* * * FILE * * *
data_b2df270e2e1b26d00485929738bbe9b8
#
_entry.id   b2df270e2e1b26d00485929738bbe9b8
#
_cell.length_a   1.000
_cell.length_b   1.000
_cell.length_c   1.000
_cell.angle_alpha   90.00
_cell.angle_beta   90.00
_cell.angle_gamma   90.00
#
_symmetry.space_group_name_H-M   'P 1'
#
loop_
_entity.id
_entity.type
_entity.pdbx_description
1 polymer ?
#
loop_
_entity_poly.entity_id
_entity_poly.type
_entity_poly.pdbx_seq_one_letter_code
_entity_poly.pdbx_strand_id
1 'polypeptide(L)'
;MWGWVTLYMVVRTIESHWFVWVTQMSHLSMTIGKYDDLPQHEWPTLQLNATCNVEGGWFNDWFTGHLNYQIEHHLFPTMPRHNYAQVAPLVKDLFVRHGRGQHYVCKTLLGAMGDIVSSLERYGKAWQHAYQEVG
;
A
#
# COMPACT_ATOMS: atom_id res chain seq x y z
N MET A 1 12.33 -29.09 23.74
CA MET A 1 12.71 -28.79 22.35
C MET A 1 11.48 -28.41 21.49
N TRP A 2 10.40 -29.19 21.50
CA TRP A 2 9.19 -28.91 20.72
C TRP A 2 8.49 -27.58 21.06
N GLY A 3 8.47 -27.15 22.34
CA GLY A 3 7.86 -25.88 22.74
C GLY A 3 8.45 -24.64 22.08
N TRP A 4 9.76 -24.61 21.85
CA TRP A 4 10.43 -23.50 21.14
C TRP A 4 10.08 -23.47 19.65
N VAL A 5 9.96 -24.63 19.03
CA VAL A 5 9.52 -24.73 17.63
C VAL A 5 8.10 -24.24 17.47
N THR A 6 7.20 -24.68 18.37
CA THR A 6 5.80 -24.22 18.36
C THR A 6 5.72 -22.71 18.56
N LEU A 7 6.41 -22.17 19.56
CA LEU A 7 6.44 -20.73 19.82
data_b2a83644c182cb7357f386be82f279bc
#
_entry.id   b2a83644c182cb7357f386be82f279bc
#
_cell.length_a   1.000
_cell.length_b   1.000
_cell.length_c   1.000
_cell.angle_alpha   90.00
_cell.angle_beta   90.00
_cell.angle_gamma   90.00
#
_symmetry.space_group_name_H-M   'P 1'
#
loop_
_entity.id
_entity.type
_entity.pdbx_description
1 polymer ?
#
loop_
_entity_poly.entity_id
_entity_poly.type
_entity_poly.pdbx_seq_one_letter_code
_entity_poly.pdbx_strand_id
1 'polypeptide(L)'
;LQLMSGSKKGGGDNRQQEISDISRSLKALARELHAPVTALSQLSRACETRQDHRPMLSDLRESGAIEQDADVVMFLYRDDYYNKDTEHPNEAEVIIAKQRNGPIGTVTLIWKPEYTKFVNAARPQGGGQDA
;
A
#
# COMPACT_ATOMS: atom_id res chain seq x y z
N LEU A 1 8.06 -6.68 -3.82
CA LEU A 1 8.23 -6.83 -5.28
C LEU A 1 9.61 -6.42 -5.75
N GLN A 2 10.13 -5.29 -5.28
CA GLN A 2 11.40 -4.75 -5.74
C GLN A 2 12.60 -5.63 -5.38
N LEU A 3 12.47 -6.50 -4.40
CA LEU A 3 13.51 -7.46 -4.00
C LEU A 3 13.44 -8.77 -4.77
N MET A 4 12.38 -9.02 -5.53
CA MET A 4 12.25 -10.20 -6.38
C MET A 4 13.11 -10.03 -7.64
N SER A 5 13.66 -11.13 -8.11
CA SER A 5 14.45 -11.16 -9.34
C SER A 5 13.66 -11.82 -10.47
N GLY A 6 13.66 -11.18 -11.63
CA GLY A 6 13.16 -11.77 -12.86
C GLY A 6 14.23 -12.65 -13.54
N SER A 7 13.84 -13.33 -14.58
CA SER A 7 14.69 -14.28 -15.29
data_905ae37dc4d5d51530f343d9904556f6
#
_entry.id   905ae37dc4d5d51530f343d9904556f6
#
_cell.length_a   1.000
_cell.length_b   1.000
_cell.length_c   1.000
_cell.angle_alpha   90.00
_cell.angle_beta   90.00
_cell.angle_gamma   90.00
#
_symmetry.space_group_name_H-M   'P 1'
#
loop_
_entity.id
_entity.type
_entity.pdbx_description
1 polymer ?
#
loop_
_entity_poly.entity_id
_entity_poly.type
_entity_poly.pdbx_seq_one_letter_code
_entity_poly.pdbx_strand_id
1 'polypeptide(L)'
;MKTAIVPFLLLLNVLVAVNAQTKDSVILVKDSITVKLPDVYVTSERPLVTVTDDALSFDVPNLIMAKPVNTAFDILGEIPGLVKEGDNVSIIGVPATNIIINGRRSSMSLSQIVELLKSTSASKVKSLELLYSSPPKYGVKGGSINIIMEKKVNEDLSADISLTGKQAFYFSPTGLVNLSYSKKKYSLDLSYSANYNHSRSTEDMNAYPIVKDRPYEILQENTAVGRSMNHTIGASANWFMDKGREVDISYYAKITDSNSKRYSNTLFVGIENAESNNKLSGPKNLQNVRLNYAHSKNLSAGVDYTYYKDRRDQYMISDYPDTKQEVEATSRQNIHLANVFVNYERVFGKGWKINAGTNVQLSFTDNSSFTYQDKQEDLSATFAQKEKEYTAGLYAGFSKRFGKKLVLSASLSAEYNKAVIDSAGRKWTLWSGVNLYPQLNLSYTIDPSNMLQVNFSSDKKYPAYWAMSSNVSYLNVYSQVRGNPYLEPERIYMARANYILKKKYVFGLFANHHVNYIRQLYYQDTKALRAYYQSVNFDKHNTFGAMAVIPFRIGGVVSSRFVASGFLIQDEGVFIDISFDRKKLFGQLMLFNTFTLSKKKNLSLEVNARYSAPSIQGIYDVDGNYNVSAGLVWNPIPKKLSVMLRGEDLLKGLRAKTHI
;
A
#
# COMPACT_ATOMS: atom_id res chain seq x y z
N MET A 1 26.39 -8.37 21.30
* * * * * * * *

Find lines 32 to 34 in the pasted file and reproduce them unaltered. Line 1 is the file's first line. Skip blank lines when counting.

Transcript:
CA MET A 1 12.71 -28.79 22.35
C MET A 1 11.48 -28.41 21.49
N TRP A 2 10.40 -29.19 21.50